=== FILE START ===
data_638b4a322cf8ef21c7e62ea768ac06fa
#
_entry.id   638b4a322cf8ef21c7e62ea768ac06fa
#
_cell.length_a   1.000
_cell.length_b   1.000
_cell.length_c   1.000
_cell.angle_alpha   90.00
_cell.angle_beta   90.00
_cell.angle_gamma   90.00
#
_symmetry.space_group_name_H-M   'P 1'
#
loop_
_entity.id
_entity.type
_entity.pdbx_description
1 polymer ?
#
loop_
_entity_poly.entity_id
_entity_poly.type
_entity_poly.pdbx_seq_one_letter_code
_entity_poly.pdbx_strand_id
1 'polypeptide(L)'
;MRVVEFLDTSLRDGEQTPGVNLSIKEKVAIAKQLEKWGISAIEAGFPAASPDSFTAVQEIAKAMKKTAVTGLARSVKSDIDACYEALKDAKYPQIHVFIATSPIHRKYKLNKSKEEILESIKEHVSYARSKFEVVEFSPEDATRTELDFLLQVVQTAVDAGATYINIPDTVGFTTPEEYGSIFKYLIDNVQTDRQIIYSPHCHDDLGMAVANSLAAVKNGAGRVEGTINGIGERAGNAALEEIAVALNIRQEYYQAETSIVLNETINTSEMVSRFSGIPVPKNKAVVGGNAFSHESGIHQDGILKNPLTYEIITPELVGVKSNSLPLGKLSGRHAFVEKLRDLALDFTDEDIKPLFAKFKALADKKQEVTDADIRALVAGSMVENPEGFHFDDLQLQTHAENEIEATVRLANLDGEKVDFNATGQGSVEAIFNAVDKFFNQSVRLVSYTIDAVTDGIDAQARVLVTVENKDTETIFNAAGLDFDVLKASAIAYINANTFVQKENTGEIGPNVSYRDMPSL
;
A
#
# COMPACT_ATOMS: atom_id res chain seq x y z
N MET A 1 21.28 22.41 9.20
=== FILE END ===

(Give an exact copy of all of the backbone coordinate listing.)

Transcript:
data_638b4a322cf8ef21c7e62ea768ac06fa
#
_entry.id   638b4a322cf8ef21c7e62ea768ac06fa
#
_cell.length_a   1.000
_cell.length_b   1.000
_cell.length_c   1.000
_cell.angle_alpha   90.00
_cell.angle_beta   90.00
_cell.angle_gamma   90.00
#
_symmetry.space_group_name_H-M   'P 1'
#
loop_
_entity.id
_entity.type
_entity.pdbx_description
1 polymer ?
#
loop_
_entity_poly.entity_id
_entity_poly.type
_entity_poly.pdbx_seq_one_letter_code
_entity_poly.pdbx_strand_id
1 'polypeptide(L)'
;MRVVEFLDTSLRDGEQTPGVNLSIKEKVAIAKQLEKWGISAIEAGFPAASPDSFTAVQEIAKAMKKTAVTGLARSVKSDIDACYEALKDAKYPQIHVFIATSPIHRKYKLNKSKEEILESIKEHVSYARSKFEVVEFSPEDATRTELDFLLQVVQTAVDAGATYINIPDTVGFTTPEEYGSIFKYLIDNVQTDRQIIYSPHCHDDLGMAVANSLAAVKNGAGRVEGTINGIGERAGNAALEEIAVALNIRQEYYQAETSIVLNETINTSEMVSRFSGIPVPKNKAVVGGNAFSHESGIHQDGILKNPLTYEIITPELVGVKSNSLPLGKLSGRHAFVEKLRDLALDFTDEDIKPLFAKFKALADKKQEVTDADIRALVAGSMVENPEGFHFDDLQLQTHAENEIEATVRLANLDGEKVDFNATGQGSVEAIFNAVDKFFNQSVRLVSYTIDAVTDGIDAQARVLVTVENKDTETIFNAAGLDFDVLKASAIAYINANTFVQKENTGEIGPNVSYRDMPSL
;
A
#
# COMPACT_ATOMS: atom_id res chain seq x y z
N MET A 1 21.28 22.41 9.20